To sleep, perchance to dream…

You guys, this is hard.  I need some success stories.

Good news:  We seem to have conquered the bulk of our feeding issues.  Milk production is up, and for the most part we’re done with supplementing.  A huge, huge relief – pumping six times a day on top of feeding a newborn was not my idea of a good time.  Moose is gaining weight and I’m eternally grateful.

Next up: sleep.

So, here’s what I’m wondering.

1.  How on earth do people get their babies to sleep in the bassinet?  For the first few weeks poor, gassy Moose would only sleep on my chest.  We’ve graduated to swaddling and sleeping beside one of us in the bed, but as soon as I lay her down in the bassinet she starts pulling her knees up to her chest and wakes miserable.  The thing is, she’ll sleep alone on the bed, so it’s not just proximity to me. (Although I guess I lie beside her to settle her, which I can’t in the bassinet). I put in one of my shirts for the smell, I’m using white noise. What am I missing?  I take medication that makes me groggy at night, so I really don’t feel great about cosleeping.  Right now we’re playing a ridiculous game of musical beds as we trade shifts in the night, and I would like to sleep beside my wife again someday.

2.  How do you get a 7 week old to sleep enough during the day?  I’ve read that Moose should only be awake for 60-80 minutes before sleeping again.  It still often takes her about an hour to eat, so she needs to be asleep again almost right away?  She just hit that stage where she’s noticing what goes on around her, so she no longer will just fall asleep.  It can take a half hour to settle her down to sleep, unless we put her in the carrier or she’s riding in the car.  She’s chronically overtired and is then so much harder to settle and it’s a vicious cycle.

I don’t mind the interrupted nights so much – she’s a new baby.  I expected to feed her every couple of hours.  But the other stuff – ????  I feel like other parents got a manual that got lost in the mail on the way to us.  I am open to suggestion here.

In other news, she’s awfully cute.

Enjoying a warm magic bag on her belly in the bassinet.  While wide awake.

Enjoying a warm magic bag on her belly in the bassinet. While wide awake.



About tamarainwriting

I'm a queer, married, child and youth counsellor, in Toronto, Ontario. My wife and I had a beautiful stillborn son and we have an amazing one-year-old daughter. It's a complex journey.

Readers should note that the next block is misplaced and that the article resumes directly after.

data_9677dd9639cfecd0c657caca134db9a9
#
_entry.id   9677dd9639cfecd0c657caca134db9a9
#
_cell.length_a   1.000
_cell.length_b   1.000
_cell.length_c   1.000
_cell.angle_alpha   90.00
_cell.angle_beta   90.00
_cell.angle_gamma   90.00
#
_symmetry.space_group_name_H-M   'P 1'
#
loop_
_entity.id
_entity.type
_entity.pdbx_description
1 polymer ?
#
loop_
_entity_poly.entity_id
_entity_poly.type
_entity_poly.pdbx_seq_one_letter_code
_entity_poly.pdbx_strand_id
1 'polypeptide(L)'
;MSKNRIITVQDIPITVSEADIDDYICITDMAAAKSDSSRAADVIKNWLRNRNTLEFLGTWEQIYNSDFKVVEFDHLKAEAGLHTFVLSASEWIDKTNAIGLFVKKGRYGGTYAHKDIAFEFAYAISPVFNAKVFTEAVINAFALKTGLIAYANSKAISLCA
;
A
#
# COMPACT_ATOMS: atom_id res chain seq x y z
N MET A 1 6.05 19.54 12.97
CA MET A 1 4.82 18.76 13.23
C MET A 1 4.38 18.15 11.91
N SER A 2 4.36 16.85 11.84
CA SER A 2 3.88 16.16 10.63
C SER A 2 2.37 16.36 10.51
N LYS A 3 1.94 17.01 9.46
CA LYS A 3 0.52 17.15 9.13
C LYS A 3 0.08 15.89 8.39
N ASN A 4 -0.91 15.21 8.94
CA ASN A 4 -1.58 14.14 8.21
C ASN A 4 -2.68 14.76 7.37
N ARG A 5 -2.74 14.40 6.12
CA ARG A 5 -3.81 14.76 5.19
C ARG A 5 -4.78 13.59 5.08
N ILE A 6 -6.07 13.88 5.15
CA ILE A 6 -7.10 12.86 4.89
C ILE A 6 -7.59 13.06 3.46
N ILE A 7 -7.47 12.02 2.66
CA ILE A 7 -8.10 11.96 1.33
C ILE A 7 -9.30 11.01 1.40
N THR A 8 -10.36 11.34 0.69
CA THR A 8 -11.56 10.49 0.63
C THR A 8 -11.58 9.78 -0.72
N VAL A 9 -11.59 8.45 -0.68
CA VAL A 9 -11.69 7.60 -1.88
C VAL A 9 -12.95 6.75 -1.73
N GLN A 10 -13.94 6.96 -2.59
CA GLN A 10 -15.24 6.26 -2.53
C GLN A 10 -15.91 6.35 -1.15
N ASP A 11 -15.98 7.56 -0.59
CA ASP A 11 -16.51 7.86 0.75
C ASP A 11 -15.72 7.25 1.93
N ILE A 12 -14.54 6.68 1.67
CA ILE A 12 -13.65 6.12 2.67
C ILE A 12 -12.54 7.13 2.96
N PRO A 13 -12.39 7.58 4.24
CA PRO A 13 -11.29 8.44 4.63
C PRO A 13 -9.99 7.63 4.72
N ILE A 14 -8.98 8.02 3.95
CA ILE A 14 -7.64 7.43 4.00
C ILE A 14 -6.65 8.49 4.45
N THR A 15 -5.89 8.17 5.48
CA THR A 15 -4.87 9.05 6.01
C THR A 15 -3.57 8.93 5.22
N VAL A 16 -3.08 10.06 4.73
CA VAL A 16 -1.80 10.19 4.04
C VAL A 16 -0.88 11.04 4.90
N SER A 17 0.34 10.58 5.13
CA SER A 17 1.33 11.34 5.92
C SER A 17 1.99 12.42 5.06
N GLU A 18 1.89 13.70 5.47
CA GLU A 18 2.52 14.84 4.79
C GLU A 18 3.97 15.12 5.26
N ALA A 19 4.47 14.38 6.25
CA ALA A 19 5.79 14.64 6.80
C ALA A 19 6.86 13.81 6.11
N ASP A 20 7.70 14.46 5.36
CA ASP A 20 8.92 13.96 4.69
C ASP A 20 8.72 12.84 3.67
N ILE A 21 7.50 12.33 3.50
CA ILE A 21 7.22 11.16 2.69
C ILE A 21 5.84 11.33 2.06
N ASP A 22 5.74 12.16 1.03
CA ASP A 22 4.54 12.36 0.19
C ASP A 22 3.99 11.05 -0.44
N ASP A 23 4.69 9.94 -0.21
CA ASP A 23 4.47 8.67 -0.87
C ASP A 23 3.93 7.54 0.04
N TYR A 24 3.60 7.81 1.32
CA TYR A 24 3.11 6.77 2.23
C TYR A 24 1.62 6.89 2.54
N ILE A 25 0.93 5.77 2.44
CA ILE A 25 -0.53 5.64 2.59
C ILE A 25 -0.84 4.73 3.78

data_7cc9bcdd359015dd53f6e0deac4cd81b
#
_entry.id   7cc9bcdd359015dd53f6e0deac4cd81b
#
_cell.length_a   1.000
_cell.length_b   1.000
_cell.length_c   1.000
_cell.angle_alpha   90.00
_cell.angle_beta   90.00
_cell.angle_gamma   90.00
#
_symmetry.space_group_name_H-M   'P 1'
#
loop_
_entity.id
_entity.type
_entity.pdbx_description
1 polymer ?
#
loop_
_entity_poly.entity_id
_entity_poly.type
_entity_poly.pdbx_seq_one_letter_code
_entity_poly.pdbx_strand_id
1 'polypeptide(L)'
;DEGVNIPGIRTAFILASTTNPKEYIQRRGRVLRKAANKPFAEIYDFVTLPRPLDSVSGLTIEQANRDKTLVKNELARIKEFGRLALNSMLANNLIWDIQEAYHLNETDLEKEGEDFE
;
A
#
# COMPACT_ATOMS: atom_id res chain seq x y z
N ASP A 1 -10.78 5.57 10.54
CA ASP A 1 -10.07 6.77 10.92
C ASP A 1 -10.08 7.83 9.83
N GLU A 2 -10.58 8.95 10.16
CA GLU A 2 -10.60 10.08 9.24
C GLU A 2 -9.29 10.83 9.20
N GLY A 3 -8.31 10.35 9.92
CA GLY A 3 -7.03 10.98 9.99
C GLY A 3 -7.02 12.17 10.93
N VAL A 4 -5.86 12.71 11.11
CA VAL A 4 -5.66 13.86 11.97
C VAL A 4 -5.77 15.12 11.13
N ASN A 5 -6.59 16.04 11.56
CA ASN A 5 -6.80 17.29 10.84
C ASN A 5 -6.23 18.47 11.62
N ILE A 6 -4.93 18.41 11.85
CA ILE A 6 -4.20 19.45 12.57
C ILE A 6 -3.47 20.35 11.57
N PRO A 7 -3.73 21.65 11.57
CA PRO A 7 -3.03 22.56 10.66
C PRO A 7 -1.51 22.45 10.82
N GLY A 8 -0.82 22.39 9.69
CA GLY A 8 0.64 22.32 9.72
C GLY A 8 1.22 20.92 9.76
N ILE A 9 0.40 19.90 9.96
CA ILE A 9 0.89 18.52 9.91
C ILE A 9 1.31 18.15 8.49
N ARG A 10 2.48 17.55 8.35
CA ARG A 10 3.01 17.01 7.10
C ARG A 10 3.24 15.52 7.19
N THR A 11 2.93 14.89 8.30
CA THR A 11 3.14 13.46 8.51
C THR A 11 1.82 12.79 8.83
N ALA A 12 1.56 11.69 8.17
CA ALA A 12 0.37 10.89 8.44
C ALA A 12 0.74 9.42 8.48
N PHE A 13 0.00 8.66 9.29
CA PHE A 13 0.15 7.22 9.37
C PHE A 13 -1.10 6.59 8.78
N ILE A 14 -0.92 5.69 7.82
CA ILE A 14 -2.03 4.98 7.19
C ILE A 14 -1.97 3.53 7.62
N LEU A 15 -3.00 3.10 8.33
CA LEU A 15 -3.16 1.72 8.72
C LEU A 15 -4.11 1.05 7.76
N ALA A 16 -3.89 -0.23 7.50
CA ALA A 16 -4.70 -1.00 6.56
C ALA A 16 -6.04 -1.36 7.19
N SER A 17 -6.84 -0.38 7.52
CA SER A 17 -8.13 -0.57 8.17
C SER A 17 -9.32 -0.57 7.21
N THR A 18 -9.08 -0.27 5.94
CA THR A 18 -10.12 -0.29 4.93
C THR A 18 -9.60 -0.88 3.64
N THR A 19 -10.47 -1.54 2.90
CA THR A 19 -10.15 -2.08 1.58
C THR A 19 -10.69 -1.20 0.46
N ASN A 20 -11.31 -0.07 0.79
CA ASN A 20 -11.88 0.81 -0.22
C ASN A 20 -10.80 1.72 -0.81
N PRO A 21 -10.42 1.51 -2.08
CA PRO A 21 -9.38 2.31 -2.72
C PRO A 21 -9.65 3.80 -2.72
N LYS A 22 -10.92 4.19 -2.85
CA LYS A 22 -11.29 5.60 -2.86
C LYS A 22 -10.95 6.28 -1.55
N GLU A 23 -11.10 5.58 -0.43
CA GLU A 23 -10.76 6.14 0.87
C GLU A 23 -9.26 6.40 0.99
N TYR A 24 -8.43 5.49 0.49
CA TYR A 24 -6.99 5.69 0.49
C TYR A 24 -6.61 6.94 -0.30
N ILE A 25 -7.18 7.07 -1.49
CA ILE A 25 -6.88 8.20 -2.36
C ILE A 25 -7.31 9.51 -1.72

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17 Responses to To sleep, perchance to dream…

  1. Lindsay says:

    Try to start the nap/bedtime routine BEFORE she gets tired. and make a routine of it, too. So you breastfeed, swaddle, sing/swing and then it’s time for sleep. The trick is starting this before she gets to that OT spot. You’ll get good at reading her signs if you aren’t there just yet.

    • Lemon Drop says:

      Yes to this. My wife also had luck with a tracking app where she recorded baby’s “natural” schedule (i.e., when did baby get hungry/sleepy when left to her own devices for a few days? a week? not sure…) and then came up with an official schedule based in the patterns she observed. Also had luck with strategies from “Healthy Sleep Habits, Happy Child” or whatever that book is called (Brazelton, maybe?). Clem LOVES routine, always has. At that age, we napped her in the crib and did nights in the co-sleeper (Arms Reach brand). Good luck and do NOT beat yourself up if other people’s strategies aren’t right for you. You can do it and so can she!

    • This makes sense. I can generally recognize that she’s about to get tired, its just hard to catch it in time! A routine is a great idea.

  2. We’re making progress with the cosleeper but slowly. Lesley thinks our bed is just softer and we’d have more progress the crib. I’ve started to track all his feedings and naps so I can look for a natural schedule- I’m hoping that makes nap times a little easier because I’ll be able to see a pattern.